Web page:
Have you talked to your kids about the harmful effects of drugs? One mum in Singapore shares her experience of finding out that her teen had been abusing ‘ice’ and reflects on what she wishes she had said to him before he started experimenting with drugs
A mother in Singapore (who wishes to remain anonymous) shares how she found out that her son started taking ice ‘during his army days’ when he was 19 years old which led to a serious drug habit and eventually his arrest. We all know Singapore is safe but drugs (as well as vapes) both of which are illegal here can still be obtained often through social media sites. This mother shares what she wishes she could say to her son if she could go back in time and talks candidly about what could have triggered him to experiment with drugs (a heartbreaking admission from her son is that it helped him have heart-to-heart talks with his friends) while she believes it was an act of rebellion.
What were the initial signs that led you to suspect that your child might be using drugs?
My son started taking drugs during his army days when he was around 19 years old. He began withdrawing from his group of friends and from the family. He preferred to be alone. I also realised that he was easily getting agitated and irritated, was constantly appearing restless, and developed a habit of sleeping a lot during the daytime. I also saw him become considerably thinner than he used to be.
Drug abuse disrupted his daily routines, as well as prevented him from tending to his responsibilities at home, at work, and at school. Family relationships became strained — he became unable to have meaningful conversations with his father, and even resulted in him being rude to me at times. This often led to quarrels within the family.
What drugs was he using? Given drugs are illegal in Singapore, how had he come about getting them?
According to my son, he was abusing ice (crystal methamphetamine) which he had gotten through a friend’s contact.
Has it worried you about how seemingly easy it was for your son to procure drugs?
Yes, very worrying. I heard from him that he got to know these drug dealers through common social platforms such as Instagram and Telegram. Back in 2021, when he was arrested for the second time, I asked the Central Narcotics Bureau (CNB) officers to catch these drug dealers to stop them from harming our youths.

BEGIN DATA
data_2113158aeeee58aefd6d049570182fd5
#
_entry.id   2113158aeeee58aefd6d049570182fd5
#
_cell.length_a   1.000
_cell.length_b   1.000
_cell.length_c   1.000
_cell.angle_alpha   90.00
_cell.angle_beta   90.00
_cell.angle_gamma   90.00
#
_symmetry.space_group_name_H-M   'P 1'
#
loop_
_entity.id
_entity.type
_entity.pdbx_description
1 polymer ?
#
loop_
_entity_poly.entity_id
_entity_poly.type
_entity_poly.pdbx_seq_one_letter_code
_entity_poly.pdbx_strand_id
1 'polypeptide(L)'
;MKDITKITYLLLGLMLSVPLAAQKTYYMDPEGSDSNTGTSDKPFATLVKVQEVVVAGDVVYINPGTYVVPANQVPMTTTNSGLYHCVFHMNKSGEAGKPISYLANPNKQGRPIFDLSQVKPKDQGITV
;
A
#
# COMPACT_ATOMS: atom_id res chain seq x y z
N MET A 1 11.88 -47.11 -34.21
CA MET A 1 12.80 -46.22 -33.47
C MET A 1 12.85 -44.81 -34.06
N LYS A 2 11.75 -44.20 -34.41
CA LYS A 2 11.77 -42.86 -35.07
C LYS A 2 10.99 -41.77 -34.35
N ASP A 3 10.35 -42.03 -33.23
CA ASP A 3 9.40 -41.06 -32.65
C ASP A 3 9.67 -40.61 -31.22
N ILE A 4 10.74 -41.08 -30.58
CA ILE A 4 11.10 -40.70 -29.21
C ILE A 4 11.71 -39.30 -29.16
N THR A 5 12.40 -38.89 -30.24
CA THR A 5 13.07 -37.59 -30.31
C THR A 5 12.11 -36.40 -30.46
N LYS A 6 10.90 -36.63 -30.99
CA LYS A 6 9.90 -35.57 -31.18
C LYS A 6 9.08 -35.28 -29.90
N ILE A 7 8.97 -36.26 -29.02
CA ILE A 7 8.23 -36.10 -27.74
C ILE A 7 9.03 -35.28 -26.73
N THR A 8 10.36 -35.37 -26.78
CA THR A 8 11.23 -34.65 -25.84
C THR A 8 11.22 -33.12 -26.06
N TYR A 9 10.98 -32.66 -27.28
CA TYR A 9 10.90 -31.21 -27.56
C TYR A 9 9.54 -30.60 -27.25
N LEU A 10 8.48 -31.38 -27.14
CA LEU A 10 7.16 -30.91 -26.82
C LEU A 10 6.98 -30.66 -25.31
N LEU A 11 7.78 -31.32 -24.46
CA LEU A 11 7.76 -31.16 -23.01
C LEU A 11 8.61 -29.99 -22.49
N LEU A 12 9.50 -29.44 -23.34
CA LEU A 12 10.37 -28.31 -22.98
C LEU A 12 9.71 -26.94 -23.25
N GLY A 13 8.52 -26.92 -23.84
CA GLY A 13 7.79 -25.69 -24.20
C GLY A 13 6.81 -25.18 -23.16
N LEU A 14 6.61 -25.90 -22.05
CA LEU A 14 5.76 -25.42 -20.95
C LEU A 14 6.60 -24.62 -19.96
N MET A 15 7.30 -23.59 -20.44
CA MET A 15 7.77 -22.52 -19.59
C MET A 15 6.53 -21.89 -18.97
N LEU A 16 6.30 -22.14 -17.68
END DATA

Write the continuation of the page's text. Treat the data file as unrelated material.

How did you find out for certain and how did you react when you found out about your son’s drug use?
I found out that he was abusing drugs when he got arrested by the CNB when he was 23 and was sent to the Drug Rehabilitation Centre (DRC). It was a very troubling time for the whole family, as we were very worried about his wellbeing. We were also in a state of shock when he was arrested.
What are some of the vulnerabilities that you think led him to try drugs?
On the surface, it looks like the convenience of access to drugs, as well as him seeking curiosity and excitement might have led to him abusing drugs. According to him, he said abusing drugs made him able to focus and have heart-to-heart talks with his friends.
On deeper reflection, I feel that he might have abused drugs as a way of rebelling against his father. His dad is constantly picking on him about sleeping late, waking up late, playing games, telling him to watch out for his friends, society, food to eat, etc. My son didn’t take this as advice and thought his dad was picking on him and instructing him.
If you could go back in time to before your son started using drugs, what would you have said?
If I could go back in time, I might try to openly express that I accept my son and love him for who he is. I would have also spoken to my husband about doing the same too. This would have created a more embracing family environment for my son. This would have ensured that he would not have to seek acceptance and a sense of community from external parties, such as drug abusers and drug dealers.
Were you worried about legal consequences and how did you manage this?